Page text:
A Current Concepts Review of Clavicle Injuries in Ice Hockey From Sternoclavicular to Acromioclavicular Joint

Orthop J Sports Med. 2020 Sep 24;8(9):2325967120951413. doi: 10.1177/2325967120951413. eCollection 2020 Sep.


Clavicle injuries are common in ice hockey, and a number of high-profile fractures and dislocations have occurred in elite hockey players in recent years. Acromioclavicular joint injuries, clavicle fractures, and sternoclavicular joint injuries are some of the most frequent hockey-related injuries treated by orthopaedic surgeons, and familiarity with the management of these injuries and sport-specific considerations for treatment and recovery are critical. Injuries involving the clavicle can sometimes be life-threatening, and subtle findings on physical examination and radiographic studies can have profound implications for treatment. The recent literature pertinent to the diagnosis and treatment of clavicle-related injuries in ice hockey players was reviewed and compiled into a clinical commentary. For ice hockey players, the upper extremity was traditionally considered a relatively well-protected area. However, given the evolution of the game and its protective equipment, the upper extremity now accounts for the majority of youth ice hockey injuries, of which clavicle injuries comprise a significant proportion. Acromioclavicular joint injuries are the most common injury in this population, followed closely by clavicle fractures. Sternoclavicular joint injuries are rare but can be associated with serious complications. The treatment of these injuries often differs between athletes and the general population, and surgical indications continue to evolve in both groups. Although the evidence regarding clavicle injuries is ever-increasing and the treatment of these injuries remains controversial, clavicle injuries are increasingly common in ice hockey players. Rule and equipment changes, most notably the increased use of flexible boards and glass, have been shown to significantly decrease the risk of clavicle injuries. We also recommend compulsory use of shoulder pads, even at a recreational level, as well as continued enforcement and evolution of rules aimed at reducing the rate of clavicle injuries. Future research should focus on equipment design changes directed toward clavicle injury prevention, standardized return-to-play protocols, and studies weighing the risks and benefits of nonoperative management of controversial injuries, such as type III acromioclavicular joint dislocations and diaphyseal clavicle fractures.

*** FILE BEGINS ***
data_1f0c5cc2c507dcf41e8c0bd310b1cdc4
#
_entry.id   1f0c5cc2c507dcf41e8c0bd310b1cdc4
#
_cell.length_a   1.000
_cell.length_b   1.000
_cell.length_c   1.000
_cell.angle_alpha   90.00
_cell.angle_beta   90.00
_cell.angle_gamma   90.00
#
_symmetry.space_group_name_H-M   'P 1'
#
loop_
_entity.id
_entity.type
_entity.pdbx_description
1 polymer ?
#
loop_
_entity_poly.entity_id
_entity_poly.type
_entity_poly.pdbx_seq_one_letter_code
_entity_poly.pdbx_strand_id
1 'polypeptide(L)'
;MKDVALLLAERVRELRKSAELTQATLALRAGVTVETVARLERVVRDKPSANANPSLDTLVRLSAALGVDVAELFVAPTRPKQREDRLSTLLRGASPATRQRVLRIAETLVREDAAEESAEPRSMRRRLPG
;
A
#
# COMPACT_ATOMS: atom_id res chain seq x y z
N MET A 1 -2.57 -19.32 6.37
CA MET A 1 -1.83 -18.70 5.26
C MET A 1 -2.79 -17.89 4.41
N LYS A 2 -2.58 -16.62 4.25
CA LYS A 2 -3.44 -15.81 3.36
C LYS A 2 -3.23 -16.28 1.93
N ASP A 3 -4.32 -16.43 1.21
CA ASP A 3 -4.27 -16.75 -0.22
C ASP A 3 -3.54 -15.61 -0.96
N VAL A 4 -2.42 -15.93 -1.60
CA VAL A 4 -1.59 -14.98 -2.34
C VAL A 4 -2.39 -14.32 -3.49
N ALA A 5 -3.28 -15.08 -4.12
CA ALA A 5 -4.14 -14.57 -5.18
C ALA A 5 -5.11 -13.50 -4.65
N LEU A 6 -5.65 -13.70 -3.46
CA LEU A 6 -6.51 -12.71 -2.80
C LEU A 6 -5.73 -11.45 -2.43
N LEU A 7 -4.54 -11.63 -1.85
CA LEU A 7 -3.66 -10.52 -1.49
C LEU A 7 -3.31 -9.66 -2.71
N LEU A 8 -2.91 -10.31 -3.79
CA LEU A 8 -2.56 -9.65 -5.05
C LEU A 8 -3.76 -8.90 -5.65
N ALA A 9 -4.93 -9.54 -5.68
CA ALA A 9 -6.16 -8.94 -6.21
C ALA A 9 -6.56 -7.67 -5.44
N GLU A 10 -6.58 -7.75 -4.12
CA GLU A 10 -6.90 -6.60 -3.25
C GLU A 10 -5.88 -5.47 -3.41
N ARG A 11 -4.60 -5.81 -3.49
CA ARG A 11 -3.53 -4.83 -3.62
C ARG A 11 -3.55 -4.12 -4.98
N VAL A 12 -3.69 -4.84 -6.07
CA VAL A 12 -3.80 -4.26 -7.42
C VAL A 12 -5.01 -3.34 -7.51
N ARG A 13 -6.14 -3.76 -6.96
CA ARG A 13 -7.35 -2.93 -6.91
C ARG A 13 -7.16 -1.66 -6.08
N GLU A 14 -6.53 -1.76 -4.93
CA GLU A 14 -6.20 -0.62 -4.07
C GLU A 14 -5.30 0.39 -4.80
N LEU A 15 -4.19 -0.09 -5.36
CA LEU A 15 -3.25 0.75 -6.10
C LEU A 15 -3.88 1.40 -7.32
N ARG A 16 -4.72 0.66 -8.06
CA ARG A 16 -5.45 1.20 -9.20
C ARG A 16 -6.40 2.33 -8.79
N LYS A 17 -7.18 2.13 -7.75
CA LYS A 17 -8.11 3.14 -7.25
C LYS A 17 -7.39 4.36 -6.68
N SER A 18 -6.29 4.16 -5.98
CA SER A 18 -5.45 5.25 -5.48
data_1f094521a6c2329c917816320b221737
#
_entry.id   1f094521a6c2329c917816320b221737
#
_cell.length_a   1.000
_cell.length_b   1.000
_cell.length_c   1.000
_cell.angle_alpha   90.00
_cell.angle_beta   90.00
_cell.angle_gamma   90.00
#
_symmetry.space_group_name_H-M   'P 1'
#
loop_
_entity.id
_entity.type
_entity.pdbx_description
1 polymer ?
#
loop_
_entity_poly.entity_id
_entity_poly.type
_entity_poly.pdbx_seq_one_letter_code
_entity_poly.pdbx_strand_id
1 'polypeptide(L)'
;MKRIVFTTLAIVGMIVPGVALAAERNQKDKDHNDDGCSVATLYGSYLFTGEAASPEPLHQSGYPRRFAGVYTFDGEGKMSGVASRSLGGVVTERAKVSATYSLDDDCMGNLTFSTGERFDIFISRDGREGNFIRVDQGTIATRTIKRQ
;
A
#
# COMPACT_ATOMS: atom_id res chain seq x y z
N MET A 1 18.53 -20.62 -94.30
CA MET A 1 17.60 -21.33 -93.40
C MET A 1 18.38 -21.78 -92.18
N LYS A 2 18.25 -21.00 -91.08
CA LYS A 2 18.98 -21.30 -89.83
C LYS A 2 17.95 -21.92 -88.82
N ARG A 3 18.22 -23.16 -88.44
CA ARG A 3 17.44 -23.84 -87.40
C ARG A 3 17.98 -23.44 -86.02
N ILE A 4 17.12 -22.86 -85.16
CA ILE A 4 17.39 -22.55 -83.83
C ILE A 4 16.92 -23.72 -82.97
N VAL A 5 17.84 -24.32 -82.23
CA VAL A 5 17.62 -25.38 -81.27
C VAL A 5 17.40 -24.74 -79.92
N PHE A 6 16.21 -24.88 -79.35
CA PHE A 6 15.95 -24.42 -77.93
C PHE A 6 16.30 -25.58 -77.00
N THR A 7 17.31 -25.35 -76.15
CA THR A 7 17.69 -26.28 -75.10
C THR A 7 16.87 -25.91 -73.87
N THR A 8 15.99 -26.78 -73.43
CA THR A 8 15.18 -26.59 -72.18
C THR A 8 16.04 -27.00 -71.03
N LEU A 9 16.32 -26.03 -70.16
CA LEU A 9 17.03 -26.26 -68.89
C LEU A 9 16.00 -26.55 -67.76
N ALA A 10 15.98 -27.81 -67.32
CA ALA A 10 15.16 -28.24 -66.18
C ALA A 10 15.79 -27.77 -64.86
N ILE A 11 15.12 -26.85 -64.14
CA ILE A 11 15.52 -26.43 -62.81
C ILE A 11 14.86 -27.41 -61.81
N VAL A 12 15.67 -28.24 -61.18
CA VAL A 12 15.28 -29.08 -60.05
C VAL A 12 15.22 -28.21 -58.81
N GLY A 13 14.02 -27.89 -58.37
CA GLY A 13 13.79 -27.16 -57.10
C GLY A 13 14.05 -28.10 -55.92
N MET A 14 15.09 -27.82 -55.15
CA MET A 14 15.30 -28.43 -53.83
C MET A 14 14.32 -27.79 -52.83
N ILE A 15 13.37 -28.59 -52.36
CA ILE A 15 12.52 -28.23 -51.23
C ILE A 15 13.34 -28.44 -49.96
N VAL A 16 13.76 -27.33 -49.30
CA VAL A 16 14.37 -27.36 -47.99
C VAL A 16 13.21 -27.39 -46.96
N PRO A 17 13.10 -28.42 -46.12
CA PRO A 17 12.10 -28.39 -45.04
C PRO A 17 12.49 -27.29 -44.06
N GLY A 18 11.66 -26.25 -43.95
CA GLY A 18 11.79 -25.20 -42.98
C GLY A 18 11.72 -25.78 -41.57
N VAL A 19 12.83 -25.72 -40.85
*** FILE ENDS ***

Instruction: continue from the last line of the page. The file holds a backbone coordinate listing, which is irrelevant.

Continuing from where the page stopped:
Keywords: acromioclavicular; clavicle; ice hockey; shoulder; sternoclavicular.

Publication types

  • Review